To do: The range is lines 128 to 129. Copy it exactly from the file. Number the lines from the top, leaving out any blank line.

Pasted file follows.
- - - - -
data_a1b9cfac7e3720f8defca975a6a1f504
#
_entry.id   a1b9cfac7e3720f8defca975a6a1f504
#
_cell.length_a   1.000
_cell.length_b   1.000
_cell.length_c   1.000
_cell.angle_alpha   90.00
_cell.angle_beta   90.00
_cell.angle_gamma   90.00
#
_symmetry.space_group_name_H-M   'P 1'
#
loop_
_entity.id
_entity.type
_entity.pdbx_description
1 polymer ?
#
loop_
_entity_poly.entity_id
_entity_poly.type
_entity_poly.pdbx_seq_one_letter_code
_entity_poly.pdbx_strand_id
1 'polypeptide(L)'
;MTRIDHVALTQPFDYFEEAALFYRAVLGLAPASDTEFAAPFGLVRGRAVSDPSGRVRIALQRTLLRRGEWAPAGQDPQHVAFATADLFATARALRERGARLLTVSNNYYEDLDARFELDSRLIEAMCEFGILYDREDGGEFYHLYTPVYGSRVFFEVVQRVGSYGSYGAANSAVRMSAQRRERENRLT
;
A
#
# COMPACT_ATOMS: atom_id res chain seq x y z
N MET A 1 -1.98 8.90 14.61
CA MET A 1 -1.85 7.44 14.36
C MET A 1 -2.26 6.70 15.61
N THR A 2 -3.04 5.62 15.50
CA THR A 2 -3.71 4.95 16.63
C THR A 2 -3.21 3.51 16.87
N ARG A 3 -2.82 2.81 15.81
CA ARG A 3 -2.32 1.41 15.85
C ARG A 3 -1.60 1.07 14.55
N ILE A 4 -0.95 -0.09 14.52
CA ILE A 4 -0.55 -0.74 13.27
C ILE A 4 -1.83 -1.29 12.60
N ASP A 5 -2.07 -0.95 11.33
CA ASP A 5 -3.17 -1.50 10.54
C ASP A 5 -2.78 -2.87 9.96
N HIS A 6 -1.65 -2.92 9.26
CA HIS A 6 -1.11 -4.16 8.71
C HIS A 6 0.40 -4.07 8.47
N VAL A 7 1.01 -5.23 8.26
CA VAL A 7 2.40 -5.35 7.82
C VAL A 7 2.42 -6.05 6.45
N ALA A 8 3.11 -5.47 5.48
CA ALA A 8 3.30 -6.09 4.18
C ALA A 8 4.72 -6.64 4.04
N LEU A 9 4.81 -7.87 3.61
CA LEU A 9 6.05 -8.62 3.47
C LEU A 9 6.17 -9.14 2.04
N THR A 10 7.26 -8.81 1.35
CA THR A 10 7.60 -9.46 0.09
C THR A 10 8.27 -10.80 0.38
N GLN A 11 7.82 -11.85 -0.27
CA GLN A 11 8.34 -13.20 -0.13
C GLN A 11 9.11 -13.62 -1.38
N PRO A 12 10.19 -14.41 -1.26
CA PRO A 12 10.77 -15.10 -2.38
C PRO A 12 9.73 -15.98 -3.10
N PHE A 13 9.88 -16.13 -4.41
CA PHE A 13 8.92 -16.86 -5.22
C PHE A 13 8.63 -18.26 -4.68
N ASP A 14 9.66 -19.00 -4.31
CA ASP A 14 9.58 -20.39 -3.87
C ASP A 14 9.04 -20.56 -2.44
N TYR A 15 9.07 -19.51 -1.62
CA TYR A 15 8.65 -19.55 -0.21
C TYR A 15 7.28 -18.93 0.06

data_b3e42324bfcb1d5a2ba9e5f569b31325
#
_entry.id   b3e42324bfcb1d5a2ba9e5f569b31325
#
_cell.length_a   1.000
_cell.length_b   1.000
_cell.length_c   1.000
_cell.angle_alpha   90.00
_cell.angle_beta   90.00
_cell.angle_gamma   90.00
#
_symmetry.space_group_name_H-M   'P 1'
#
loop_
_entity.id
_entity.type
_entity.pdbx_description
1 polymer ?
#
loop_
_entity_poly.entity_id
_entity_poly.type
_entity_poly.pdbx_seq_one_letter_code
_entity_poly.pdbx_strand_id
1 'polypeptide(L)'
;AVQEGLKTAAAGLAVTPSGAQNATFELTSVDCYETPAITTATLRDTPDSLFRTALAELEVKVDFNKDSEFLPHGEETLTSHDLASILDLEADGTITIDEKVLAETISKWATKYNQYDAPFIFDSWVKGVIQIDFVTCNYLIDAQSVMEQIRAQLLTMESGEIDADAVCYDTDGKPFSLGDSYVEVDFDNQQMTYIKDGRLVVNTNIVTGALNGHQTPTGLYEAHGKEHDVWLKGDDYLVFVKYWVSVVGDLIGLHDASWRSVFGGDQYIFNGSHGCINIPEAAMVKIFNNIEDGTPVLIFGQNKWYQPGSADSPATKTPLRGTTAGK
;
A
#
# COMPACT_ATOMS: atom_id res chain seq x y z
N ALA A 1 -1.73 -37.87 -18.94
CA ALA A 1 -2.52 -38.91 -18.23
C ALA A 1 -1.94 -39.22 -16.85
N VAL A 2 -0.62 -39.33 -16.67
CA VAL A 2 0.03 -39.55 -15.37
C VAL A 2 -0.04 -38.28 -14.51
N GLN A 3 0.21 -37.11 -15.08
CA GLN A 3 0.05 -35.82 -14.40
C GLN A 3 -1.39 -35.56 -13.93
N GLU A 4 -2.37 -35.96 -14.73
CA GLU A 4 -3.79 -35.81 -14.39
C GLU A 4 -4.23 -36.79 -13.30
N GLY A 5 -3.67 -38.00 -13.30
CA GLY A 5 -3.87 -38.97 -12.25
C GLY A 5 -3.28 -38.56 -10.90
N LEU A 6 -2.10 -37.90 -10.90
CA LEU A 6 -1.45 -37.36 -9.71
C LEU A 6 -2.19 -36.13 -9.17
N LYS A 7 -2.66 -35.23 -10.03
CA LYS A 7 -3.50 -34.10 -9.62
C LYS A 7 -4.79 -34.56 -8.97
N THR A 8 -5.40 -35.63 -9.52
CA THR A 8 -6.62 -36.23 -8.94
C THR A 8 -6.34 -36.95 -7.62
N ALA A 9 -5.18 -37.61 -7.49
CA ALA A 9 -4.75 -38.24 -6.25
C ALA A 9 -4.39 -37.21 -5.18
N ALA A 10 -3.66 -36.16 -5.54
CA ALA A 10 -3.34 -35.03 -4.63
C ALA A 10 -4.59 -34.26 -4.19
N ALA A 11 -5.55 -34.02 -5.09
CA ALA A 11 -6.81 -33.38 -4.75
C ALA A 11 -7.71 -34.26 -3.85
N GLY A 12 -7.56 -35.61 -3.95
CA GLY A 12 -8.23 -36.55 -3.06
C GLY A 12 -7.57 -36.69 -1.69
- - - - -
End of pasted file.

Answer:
CA THR A 8 -6.62 -36.23 -8.94
C THR A 8 -6.34 -36.95 -7.62